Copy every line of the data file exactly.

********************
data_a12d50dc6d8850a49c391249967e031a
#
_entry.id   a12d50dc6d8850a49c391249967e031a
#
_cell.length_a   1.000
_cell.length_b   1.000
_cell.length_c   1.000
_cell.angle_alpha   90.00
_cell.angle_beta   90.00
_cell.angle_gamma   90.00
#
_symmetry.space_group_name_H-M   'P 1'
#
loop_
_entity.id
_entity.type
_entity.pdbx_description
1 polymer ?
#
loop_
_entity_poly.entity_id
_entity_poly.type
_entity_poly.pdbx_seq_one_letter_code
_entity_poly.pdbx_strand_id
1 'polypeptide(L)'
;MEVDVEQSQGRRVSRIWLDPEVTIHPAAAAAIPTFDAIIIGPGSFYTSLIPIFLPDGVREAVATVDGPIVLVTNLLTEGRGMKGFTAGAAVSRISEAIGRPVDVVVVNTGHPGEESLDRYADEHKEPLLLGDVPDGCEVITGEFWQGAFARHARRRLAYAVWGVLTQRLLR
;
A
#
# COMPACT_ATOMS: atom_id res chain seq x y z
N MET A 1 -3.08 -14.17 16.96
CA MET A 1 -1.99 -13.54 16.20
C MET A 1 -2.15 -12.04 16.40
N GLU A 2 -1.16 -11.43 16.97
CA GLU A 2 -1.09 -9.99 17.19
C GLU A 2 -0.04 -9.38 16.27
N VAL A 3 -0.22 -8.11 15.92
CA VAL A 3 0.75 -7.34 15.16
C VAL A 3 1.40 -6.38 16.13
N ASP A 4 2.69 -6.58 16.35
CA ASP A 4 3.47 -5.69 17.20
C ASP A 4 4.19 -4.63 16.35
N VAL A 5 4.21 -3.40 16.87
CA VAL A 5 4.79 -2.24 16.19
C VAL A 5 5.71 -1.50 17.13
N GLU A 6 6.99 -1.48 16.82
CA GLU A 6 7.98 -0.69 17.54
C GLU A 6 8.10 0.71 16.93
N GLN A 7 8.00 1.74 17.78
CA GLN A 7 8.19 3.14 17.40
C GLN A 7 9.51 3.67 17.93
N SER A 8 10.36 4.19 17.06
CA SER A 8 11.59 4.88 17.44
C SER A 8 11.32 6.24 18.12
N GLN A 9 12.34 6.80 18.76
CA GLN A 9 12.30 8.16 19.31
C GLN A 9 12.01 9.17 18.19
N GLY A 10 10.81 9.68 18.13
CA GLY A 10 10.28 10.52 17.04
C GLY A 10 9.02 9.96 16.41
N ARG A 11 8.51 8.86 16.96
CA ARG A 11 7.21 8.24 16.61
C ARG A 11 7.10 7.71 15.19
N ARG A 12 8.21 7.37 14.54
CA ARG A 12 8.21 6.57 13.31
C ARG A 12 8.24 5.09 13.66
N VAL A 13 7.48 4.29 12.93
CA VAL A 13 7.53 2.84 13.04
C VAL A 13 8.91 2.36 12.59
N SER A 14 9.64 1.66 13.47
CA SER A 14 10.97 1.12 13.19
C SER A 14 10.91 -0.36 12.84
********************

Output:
data_a12d50dc6d8850a49c391249967e031a
#
_entry.id   a12d50dc6d8850a49c391249967e031a
#
_cell.length_a   1.000
_cell.length_b   1.000
_cell.length_c   1.000
_cell.angle_alpha   90.00
_cell.angle_beta   90.00
_cell.angle_gamma   90.00
#
_symmetry.space_group_name_H-M   'P 1'
#
loop_
_entity.id
_entity.type
_entity.pdbx_description
1 polymer ?
#
loop_
_entity_poly.entity_id
_entity_poly.type
_entity_poly.pdbx_seq_one_letter_code
_entity_poly.pdbx_strand_id
1 'polypeptide(L)'
;MEVDVEQSQGRRVSRIWLDPEVTIHPAAAAAIPTFDAIIIGPGSFYTSLIPIFLPDGVREAVATVDGPIVLVTNLLTEGRGMKGFTAGAAVSRISEAIGRPVDVVVVNTGHPGEESLDRYADEHKEPLLLGDVPDGCEVITGEFWQGAFARHARRRLAYAVWGVLTQRLLR
;
A
#
# COMPACT_ATOMS: atom_id res chain seq x y z
N MET A 1 -3.08 -14.17 16.96
CA MET A 1 -1.99 -13.54 16.20
C MET A 1 -2.15 -12.04 16.40
N GLU A 2 -1.16 -11.43 16.97
CA GLU A 2 -1.09 -9.99 17.19
C GLU A 2 -0.04 -9.38 16.27
N VAL A 3 -0.22 -8.11 15.92
CA VAL A 3 0.75 -7.34 15.16
C VAL A 3 1.40 -6.38 16.13
N ASP A 4 2.69 -6.58 16.35
CA ASP A 4 3.47 -5.69 17.20
C ASP A 4 4.19 -4.63 16.35
N VAL A 5 4.21 -3.40 16.87
CA VAL A 5 4.79 -2.24 16.19
C VAL A 5 5.71 -1.50 17.13
N GLU A 6 6.99 -1.48 16.82
CA GLU A 6 7.98 -0.69 17.54
C GLU A 6 8.10 0.71 16.93
N GLN A 7 8.00 1.74 17.78
CA GLN A 7 8.19 3.14 17.40
C GLN A 7 9.51 3.67 17.93
N SER A 8 10.36 4.19 17.06
CA SER A 8 11.59 4.88 17.44
C SER A 8 11.32 6.24 18.12
N GLN A 9 12.34 6.80 18.76
CA GLN A 9 12.30 8.16 19.31
C GLN A 9 12.01 9.17 18.19
N GLY A 10 10.81 9.68 18.13
CA GLY A 10 10.28 10.52 17.04
C GLY A 10 9.02 9.96 16.41
N ARG A 11 8.51 8.86 16.96
CA ARG A 11 7.21 8.24 16.61
C ARG A 11 7.10 7.71 15.19
N ARG A 12 8.21 7.37 14.54
CA ARG A 12 8.21 6.57 13.31
C ARG A 12 8.24 5.09 13.66
N VAL A 13 7.48 4.29 12.93
CA VAL A 13 7.53 2.84 13.04
C VAL A 13 8.91 2.36 12.59
N SER A 14 9.64 1.66 13.47
CA SER A 14 10.97 1.12 13.19
C SER A 14 10.91 -0.36 12.84